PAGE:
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It's not just the Lucky Charms that are getting a makeover at General Mills. The company's announcement Monday that it is removing artificial colors and flavors from its cereal line is part of a much bigger overhaul at the food giant.

The Senate voted 60-37 Tuesday to advance President Obama's trade agenda — setting up a big victory for the White House and a painful loss for labor unions.

This latest Senate vote clears away procedural hurdles for legislation granting Trade Promotion Authority (TPA) to Obama. That power allows the president to negotiate trade pacts and then put them on a so-called fast track through Congress. With TPA in place, Congress would take a simple yes-or-no vote on any trade deal, with no room for amendments.

You'd think everyone in the aviation industry would be on the same page about improving air travel. Surely they all want more modern aircraft and upgraded airports, right?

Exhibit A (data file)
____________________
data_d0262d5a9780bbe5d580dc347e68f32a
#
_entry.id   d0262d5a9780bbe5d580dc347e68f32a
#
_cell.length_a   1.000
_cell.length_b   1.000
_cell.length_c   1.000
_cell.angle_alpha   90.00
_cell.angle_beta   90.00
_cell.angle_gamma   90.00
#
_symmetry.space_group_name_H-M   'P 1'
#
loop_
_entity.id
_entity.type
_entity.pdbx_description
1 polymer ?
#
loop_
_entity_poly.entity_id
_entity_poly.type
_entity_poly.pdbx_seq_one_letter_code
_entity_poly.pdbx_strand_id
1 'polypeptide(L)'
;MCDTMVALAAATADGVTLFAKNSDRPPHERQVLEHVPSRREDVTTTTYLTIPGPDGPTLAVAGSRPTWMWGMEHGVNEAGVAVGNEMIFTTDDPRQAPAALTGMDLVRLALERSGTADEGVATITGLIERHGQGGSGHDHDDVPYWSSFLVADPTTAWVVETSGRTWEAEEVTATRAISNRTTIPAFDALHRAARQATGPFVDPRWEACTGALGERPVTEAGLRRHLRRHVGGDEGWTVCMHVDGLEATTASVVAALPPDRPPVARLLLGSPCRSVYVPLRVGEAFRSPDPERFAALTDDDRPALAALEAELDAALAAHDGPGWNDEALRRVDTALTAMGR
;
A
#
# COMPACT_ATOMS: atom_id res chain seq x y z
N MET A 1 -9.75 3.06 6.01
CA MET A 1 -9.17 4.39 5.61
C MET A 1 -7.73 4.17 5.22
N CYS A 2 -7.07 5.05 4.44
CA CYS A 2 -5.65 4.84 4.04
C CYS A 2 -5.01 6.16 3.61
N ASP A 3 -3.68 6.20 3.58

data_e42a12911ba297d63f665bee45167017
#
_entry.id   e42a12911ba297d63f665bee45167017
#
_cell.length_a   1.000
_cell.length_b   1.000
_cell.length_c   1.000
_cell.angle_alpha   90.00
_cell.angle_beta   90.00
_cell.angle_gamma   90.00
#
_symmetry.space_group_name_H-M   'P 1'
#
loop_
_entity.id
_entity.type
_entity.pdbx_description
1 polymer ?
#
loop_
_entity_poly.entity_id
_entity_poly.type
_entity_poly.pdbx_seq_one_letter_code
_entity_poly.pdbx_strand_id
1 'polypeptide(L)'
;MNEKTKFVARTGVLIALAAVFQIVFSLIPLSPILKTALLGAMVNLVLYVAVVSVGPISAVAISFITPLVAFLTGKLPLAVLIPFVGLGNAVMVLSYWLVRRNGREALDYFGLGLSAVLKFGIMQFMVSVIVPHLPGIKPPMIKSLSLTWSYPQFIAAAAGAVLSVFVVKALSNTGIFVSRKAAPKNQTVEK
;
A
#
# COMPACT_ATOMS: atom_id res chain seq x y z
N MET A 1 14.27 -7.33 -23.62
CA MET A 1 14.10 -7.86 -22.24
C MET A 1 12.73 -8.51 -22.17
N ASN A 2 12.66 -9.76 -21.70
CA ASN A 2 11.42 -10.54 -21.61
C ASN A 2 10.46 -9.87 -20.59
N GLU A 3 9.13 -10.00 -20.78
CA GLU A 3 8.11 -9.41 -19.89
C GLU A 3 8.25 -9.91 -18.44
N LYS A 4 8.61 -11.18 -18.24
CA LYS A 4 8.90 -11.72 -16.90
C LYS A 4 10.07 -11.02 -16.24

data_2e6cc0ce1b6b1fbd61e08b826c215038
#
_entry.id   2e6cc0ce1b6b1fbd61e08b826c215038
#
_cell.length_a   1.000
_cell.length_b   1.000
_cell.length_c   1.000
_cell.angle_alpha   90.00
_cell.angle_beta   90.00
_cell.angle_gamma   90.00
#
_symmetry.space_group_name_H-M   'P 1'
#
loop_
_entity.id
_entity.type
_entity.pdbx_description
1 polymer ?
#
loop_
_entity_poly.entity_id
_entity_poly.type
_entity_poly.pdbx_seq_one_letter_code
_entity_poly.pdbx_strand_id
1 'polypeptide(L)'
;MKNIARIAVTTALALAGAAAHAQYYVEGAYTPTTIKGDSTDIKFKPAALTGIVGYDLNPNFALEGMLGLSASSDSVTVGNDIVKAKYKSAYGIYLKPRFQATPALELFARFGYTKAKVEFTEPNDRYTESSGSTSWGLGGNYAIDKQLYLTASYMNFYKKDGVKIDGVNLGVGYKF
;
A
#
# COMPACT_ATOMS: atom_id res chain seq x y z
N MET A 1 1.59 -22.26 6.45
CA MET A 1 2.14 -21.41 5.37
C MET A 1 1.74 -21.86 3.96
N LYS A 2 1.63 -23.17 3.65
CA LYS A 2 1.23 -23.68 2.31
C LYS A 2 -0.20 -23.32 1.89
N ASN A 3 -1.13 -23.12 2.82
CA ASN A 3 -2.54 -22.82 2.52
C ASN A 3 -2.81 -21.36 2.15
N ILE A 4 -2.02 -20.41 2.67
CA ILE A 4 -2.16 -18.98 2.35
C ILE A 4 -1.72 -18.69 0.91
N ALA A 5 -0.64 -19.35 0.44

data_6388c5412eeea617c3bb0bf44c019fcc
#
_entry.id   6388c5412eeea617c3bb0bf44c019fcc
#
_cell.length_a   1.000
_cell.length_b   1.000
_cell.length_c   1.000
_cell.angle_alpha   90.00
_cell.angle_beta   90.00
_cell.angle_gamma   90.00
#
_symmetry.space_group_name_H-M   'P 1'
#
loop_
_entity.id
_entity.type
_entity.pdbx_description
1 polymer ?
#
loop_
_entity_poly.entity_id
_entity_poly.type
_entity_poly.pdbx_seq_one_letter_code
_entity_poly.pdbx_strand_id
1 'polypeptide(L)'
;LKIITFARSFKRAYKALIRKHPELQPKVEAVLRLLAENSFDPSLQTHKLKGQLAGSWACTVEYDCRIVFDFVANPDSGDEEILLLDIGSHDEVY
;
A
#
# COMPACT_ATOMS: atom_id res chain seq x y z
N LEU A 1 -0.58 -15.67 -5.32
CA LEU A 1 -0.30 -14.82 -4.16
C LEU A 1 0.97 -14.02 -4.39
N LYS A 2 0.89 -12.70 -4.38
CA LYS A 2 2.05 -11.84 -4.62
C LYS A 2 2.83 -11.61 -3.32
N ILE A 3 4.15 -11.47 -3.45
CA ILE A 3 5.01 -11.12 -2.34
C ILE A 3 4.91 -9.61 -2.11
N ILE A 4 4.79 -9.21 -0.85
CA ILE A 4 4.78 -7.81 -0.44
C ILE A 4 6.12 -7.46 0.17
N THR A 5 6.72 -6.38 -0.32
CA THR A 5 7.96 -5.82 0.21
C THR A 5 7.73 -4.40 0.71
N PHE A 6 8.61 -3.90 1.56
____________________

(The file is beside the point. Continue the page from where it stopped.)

They do. But airlines and airports are in a political dogfight this summer over who should be getting more of your money for improvements.

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When you flip on a light switch, odds are, you're burning coal. But as the fracking boom continues to unleash huge quantities of natural gas, the nation's electric grid is changing. Power plants are increasingly turning to this low-cost, cleaner-burning fossil fuel.

Bill Pentak stands in the middle of a construction site, looking up at his company's latest project towering overhead — a new natural gas power plant.

Taylor Swift is no stranger to positive, even fawning, press coverage. Just this month, there was the story about teenagers using light-up bracelets from a Swift concert to flag down help when they were trapped inside their car after a crash. The headline from MTV read "Taylor Swift Saved Three Teens' Lives — Literally."

Local food enthusiasts have been trying to make the case that buying food from farmers nearby supports local economies, boosts food security and is better for the environment.

But so far, "local" food still makes up a pretty small fraction of what Americans eat. And given that most agriculture in the U.S. is geared toward producing food crops — from corn to soybeans to almonds — for the global market, it doesn't seem likely that will change.

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The Supreme Court on Monday struck down a Depression-era federal program aimed at stabilizing raisin and other commodity prices.

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